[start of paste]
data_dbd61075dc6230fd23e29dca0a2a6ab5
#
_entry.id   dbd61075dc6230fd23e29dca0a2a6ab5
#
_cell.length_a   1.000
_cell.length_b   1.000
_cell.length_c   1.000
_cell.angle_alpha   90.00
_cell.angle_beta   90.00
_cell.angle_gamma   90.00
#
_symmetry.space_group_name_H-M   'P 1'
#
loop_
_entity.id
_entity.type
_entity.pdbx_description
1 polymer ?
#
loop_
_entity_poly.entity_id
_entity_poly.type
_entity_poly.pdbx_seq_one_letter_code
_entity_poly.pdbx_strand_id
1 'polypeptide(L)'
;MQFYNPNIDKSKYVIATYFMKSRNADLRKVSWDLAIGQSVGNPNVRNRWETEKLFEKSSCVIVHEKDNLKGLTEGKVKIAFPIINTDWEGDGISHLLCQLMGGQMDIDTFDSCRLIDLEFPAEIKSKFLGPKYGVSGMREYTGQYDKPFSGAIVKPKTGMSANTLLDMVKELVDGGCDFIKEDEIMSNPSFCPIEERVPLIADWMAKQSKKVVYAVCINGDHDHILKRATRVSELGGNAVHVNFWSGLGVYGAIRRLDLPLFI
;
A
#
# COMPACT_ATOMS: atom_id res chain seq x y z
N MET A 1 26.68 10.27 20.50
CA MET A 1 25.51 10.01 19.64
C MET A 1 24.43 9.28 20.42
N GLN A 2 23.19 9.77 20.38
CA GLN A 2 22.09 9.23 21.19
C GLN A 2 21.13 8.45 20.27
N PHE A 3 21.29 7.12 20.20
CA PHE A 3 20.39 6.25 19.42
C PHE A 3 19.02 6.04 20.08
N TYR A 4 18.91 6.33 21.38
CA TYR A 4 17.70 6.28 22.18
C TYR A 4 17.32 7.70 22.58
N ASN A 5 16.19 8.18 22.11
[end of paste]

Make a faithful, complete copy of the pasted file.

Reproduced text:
data_dbd61075dc6230fd23e29dca0a2a6ab5
#
_entry.id   dbd61075dc6230fd23e29dca0a2a6ab5
#
_cell.length_a   1.000
_cell.length_b   1.000
_cell.length_c   1.000
_cell.angle_alpha   90.00
_cell.angle_beta   90.00
_cell.angle_gamma   90.00
#
_symmetry.space_group_name_H-M   'P 1'
#
loop_
_entity.id
_entity.type
_entity.pdbx_description
1 polymer ?
#
loop_
_entity_poly.entity_id
_entity_poly.type
_entity_poly.pdbx_seq_one_letter_code
_entity_poly.pdbx_strand_id
1 'polypeptide(L)'
;MQFYNPNIDKSKYVIATYFMKSRNADLRKVSWDLAIGQSVGNPNVRNRWETEKLFEKSSCVIVHEKDNLKGLTEGKVKIAFPIINTDWEGDGISHLLCQLMGGQMDIDTFDSCRLIDLEFPAEIKSKFLGPKYGVSGMREYTGQYDKPFSGAIVKPKTGMSANTLLDMVKELVDGGCDFIKEDEIMSNPSFCPIEERVPLIADWMAKQSKKVVYAVCINGDHDHILKRATRVSELGGNAVHVNFWSGLGVYGAIRRLDLPLFI
;
A
#
# COMPACT_ATOMS: atom_id res chain seq x y z
N MET A 1 26.68 10.27 20.50
CA MET A 1 25.51 10.01 19.64
C MET A 1 24.43 9.28 20.42
N GLN A 2 23.19 9.77 20.38
CA GLN A 2 22.09 9.23 21.19
C GLN A 2 21.13 8.45 20.27
N PHE A 3 21.29 7.12 20.20
CA PHE A 3 20.39 6.25 19.42
C PHE A 3 19.02 6.04 20.08
N TYR A 4 18.91 6.33 21.38
CA TYR A 4 17.70 6.28 22.18
C TYR A 4 17.32 7.70 22.58
N ASN A 5 16.19 8.18 22.11